Usually this is great advice.

But sometimes the problem is the need for a fresh outlook. At times I feel stale, and so does the story and the characters. When this happens, I take a total break. I do something I like (besides writing). Like gardening. Or watching a funny movie, or bike-riding. Just something to clear the cobwebs in my brain so I can tackle the story afresh.

Sometimes a block comes because the story or a character has taken a wrong turn. I’ve had this happen countless times. The character and I stand and stare at each other thinking, “Now what?” When this happens, I go back and see if there was a place where the character might have made a different choice, or even introduce an event to force the character to do something different, then usually the scene flows, and the story begins to weave together.

So bottom line, keep writing, look for fresh angles, and keep writing!

originally published in The Sword Review 2006-06-09

How to Get Published

Do you want to get published? Then I have some advice for you. Be willing to learn.

In one of the first lectures I ever listened to about writing, I remember the author telling us a critique she did for a woman. This woman, however, was not open to the author’s suggestions. Her reply was, “I worked hard on this and I’m not going to change a word!” The author told us, “Guess what? She’ll not get published.”

I had wondered how any writer could not be open to improvement, but I’ve since met them. They respond with “Yeah but…” to every suggestion. One told me that he didn’t have time to read books on how to write. I suggested articles he could read that would help him understand writing techniques, but his response every time was, “I’m too busy.” He’ll be too busy to get published, I guess. (I’m not trying to sound superior – believe me, I know I have much to learn.)

So my advice: don’t be intractable concerning your writing. Develop a thick skin and listen to the feedback. Take something good and turn it into something great. Something polished and publishable.

Yes, it takes time. And if you’re like me, patience isn’t a word you like. But time passes whether you learn to craft your writing or not, and will make the difference on whether you begin receiving acceptance letters rather than form rejections.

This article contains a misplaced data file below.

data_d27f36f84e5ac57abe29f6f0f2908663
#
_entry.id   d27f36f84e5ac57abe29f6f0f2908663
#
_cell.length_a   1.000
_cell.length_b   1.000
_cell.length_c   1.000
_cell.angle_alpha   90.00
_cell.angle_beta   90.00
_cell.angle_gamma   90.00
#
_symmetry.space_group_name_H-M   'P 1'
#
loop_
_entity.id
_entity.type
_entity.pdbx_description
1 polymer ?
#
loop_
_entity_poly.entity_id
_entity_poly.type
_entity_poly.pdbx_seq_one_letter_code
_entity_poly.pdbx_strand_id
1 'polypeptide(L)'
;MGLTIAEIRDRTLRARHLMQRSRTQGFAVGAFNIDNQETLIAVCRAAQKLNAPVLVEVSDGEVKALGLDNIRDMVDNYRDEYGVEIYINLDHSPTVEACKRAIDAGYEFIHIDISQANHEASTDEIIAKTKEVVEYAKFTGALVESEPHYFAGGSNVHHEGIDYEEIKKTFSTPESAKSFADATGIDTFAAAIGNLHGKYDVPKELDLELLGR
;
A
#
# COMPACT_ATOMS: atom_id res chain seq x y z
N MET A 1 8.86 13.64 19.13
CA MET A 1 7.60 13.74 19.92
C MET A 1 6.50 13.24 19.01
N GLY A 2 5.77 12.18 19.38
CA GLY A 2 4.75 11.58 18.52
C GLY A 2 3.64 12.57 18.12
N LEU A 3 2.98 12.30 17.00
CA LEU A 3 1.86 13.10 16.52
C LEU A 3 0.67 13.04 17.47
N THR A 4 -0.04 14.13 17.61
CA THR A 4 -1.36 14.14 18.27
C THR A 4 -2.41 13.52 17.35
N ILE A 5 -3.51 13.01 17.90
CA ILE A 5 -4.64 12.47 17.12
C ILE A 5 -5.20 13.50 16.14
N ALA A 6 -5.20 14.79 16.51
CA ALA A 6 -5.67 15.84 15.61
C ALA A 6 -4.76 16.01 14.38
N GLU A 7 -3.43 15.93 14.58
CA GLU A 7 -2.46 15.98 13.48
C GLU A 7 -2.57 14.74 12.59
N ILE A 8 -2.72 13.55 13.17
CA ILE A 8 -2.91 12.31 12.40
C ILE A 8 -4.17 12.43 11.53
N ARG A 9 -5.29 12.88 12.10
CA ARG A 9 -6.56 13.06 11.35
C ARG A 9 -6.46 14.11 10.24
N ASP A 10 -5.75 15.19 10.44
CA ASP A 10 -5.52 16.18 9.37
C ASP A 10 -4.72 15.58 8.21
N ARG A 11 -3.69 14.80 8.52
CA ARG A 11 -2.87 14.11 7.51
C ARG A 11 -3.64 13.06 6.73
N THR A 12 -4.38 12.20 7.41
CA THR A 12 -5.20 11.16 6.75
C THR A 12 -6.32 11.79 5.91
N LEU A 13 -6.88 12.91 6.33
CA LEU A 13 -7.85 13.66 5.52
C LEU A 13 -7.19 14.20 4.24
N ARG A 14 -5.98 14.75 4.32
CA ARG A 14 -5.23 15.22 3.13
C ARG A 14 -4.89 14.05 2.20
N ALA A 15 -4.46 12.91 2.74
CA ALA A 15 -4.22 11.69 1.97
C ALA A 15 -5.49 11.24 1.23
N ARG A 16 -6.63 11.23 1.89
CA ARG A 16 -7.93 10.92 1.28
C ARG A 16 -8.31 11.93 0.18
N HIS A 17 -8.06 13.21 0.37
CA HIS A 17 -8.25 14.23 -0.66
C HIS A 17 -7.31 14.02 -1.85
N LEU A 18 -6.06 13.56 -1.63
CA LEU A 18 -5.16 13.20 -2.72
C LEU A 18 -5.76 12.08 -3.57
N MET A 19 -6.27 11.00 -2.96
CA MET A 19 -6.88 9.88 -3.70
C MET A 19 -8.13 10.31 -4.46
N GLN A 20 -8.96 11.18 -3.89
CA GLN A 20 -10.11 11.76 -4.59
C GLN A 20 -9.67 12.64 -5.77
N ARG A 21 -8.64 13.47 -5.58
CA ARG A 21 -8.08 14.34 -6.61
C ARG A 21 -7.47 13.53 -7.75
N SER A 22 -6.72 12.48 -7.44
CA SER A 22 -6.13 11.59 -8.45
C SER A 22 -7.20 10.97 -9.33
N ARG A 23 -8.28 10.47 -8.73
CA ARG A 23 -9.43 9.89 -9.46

So take the time to learn.

originally published in The Sword Review 2006-05-19


I’ve talked quite a bit in the past about some little things that might help tighten your writing, help you craft your story just a little. I’m no expert, just sharing what things seem to help me.

This time I want to share one point.

Feelings. Get used to this word. I’m going to overuse it in the next few paragraphs.

Feelings are what make a novel. It doesn’t matter if you can craft a story with perfect techniques. It doesn’t matter if your plot is pure genius. It doesn’t matter how much you’ve researched to make the story genuine and real. It doesn’t matter if you are a master of dialogue. If your story isn’t something that you feel deeply – and if you can’t get that feeling across to your readers, you’ve not done your job.

It’s what makes the difference between “Who cares?” and “Man, I can’t stop reading! What happens to the hero? I have to find out!”

Without feeling, you’ve got a cardboard story. You have to make your reader feel. Whether it be laughter, tears, anger – without engaging emotions, the reader won’t care. The story will sit on the page and die.

So to use a cliché, get in touch with your feelings, then get those feelings in your story and to your readers!

originally published in The Sword Review 2006-05-01

Good Crit Partners

few resources beat being a member of a good critique group

Above almost anything else, I recommend that a writer have a few crit partners that look over their manuscripts. I’ve heard some few writers say they have no one who looks over their stories until it’s in their agent’s hands, but for the most part, every writer needs someone to give feedback, help look for typos, and keep one on target. I have one ‘writing partner,’ and she’s my lifeline. We encourage each other daily as we each write our own stories. My critique groups (I belong to two) are invaluable – I don’t know what I’d do without them.

I’m not knowledgeable about where to find a critique group, but I can tell you what to look for. Whether online or meeting locally, the group should be friendly, with the attitude of benefiting one another. Put downs are no help to a writer. Neither are pat praises without any constructive critical feedback. If you find a crit group and the responses to your stories are “Wow, this is great!” and that’s it – no suggestions for improvement or at least marking typos or errors, or (as one writer shared with me): “w00t! u r a grate writer!!! This r0x0r!!!” I would suggest finding another group.

No matter how well you write, you will have problems that need to be pointed out. Develop a thick skin. When you receive your manuscript dripping red ink like blood, tackle the critiques with an open mind. You might receive conflicting critiques from your partners – if you do, set them aside, and let the ideas simmer in your head. Go over whether you think they have merit and ‘click’ in your gut. Then tackle the story.

(And I would like to thank my writing partner, Shannon McNear, for critiquing not only my stories but the articles for this column as well.)

originally published in The Sword Review 2006-03-31